In Sam Levinson’s Idol , stardom brings pain. A Britney-esque songstress named Jocelyn – beloved by her fans and paparazzi alike – is preparing for her comeback after having a nervous breakdown a year ago while on a world tour lost his mother. Now her team is desperate to make up for the damage. The dance moves had to be sexy, the album cover had to feature her nearly naked, and her team would stop at nothing — not even lock the shoot’s intimate coordinator in the bathroom — to get what they wanted.
This is where The Idol let us down at the beginning of the first episode, giving us a little insight into the state of the music industry The impact of insecurity on young women and how it fails to protect them from exploitation. New HBO Series – “Sick and Twisted Minds” From Euphoria Creators Levinson and Abel “The Weeknd” Tesfaye (As First Trailer Says) — sure to dominate Sunday night social media conversations when it launches next month. That seems to be what everyone is talking about ahead of the world premieres of the two episodes at the Cannes Film Festival.
Jocelyn, vulnerable and pliable beneath her It-girl exterior, is cast as Depp at every step of the emotional scale, be it at the end of a grueling video shoot Sobbing, or throwing her body in the nightclub in ecstasy. But in Hollywood movies of The Idol (by cinematographer Arseni Khachaturan, most recently Luca Guadagnino’s Bones and All), there is always someone eager to take advantage of it. When she meets Tesfaye’s character, a conniving nightclub mogul named Tedros spots her on the dance floor, and he decides he can not only make her a star, but his star. She fell into his suffocating grip, which felt like love to her but abuse to the rest of us. (Tedros is so obviously repulsive that their sex scene, while graphic, isn’t pornographic at all.) Besides Jocelyn’s best friend and assistant, Leia, the show’s voice of reason (played by top actress Rachel Sennott) and her creative director, Xander (a confident Troye Sivan)—seem to actually see her.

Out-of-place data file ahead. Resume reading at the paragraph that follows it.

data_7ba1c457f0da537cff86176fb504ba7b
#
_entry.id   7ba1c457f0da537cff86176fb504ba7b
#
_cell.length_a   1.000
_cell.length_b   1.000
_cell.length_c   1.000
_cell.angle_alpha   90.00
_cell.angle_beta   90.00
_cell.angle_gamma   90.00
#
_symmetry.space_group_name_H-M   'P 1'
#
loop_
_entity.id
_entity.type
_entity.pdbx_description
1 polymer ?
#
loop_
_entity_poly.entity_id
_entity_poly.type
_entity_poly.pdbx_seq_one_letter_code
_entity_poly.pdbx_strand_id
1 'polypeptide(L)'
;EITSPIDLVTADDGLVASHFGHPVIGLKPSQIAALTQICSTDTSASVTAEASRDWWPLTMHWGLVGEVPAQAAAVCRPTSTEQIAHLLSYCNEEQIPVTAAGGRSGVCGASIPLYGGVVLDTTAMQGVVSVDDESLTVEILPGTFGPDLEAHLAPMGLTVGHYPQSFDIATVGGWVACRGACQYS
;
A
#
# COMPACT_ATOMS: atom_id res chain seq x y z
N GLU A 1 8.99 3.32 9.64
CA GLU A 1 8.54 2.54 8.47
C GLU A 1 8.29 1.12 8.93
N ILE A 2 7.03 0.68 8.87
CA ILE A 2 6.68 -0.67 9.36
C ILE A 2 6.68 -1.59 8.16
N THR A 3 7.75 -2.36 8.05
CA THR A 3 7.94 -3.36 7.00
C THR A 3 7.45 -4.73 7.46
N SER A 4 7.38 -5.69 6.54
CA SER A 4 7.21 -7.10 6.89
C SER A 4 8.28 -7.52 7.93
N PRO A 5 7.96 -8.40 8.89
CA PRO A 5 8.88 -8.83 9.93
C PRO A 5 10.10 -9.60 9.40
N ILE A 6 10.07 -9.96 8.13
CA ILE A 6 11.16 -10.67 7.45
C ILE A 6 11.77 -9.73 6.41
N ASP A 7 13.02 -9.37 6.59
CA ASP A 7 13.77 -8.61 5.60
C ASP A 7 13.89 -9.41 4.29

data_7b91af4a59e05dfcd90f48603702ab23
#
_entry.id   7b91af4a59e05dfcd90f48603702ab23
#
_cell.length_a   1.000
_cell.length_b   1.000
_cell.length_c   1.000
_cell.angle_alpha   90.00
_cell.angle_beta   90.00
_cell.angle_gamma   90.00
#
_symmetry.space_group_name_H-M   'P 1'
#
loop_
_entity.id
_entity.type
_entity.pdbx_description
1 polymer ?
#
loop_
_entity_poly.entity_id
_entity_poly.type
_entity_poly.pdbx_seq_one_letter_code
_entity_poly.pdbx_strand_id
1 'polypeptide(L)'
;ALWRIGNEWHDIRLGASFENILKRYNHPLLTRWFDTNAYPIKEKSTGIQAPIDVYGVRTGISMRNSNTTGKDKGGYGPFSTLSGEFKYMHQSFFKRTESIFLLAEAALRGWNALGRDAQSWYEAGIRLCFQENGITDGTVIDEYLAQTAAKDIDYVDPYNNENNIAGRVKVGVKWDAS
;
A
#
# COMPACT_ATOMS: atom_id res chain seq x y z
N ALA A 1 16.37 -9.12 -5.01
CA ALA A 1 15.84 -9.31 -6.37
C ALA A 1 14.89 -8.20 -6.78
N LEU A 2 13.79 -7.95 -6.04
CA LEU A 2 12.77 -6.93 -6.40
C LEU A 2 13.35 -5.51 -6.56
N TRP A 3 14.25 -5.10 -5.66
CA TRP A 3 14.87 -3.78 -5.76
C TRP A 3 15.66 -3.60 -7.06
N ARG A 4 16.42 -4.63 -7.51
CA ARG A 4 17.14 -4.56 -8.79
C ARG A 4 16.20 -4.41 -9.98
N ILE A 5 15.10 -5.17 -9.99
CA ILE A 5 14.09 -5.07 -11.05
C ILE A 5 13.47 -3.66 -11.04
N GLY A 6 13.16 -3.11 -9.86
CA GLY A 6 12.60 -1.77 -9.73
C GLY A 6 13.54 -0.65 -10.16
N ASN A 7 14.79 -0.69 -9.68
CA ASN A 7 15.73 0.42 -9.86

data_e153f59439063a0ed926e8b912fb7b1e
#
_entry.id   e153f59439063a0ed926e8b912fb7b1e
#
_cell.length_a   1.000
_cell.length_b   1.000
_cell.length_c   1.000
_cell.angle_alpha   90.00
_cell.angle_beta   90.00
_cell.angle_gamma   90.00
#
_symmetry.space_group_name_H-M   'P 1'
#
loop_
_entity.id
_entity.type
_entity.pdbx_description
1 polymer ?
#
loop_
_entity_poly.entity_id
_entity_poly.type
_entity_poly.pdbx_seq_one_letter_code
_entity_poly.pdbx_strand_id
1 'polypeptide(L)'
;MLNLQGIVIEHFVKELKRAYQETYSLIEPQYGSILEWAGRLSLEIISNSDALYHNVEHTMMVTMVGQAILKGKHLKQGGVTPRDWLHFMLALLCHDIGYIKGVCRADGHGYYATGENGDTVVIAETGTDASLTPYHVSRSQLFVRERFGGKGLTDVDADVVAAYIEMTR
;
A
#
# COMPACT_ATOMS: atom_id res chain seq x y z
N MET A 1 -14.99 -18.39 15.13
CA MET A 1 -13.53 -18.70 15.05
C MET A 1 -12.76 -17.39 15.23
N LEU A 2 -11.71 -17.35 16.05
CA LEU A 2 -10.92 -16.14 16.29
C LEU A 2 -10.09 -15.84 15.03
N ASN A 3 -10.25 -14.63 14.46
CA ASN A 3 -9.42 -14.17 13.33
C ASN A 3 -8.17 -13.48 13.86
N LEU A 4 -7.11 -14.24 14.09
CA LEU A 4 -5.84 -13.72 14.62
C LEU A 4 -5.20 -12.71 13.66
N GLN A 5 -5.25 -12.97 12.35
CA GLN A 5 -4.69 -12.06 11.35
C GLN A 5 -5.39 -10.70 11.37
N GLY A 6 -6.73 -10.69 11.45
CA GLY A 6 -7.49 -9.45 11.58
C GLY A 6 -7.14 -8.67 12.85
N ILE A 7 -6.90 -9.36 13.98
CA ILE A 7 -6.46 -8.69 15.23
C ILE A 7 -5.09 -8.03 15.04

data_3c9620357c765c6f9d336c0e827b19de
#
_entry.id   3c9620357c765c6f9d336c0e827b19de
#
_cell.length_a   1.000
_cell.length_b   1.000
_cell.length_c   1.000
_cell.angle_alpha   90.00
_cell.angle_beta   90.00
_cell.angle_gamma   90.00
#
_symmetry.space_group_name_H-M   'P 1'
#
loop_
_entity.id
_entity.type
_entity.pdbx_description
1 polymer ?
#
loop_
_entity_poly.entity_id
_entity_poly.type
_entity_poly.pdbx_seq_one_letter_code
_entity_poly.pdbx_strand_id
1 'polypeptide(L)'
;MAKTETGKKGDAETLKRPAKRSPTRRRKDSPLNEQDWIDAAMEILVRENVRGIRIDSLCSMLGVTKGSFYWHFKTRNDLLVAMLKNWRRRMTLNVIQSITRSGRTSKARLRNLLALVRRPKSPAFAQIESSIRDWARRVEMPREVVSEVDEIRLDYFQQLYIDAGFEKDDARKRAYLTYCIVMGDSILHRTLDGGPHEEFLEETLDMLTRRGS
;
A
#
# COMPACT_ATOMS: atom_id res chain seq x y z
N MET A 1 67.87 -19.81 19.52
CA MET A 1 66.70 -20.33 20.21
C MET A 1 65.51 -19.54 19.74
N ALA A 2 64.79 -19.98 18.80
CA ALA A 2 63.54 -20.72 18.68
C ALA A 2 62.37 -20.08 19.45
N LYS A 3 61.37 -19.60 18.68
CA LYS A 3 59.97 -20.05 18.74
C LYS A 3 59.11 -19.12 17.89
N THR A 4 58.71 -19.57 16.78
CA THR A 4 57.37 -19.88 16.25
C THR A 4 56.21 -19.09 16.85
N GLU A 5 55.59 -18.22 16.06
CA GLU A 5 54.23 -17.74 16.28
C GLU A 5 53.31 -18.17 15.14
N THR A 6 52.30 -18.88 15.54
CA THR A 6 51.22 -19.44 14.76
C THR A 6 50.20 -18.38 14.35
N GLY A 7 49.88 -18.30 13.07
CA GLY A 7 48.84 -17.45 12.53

The Idol will go down in history as a high-budget misogyny flop or a graphic depiction of horrific costumes Probably depends on who you talk to. Viewers who fell for Euphoria (another show about teenage fears) will probably do the same for this one. It’s loud, brazen TV that will do exactly what it’s set out to do: get people talking.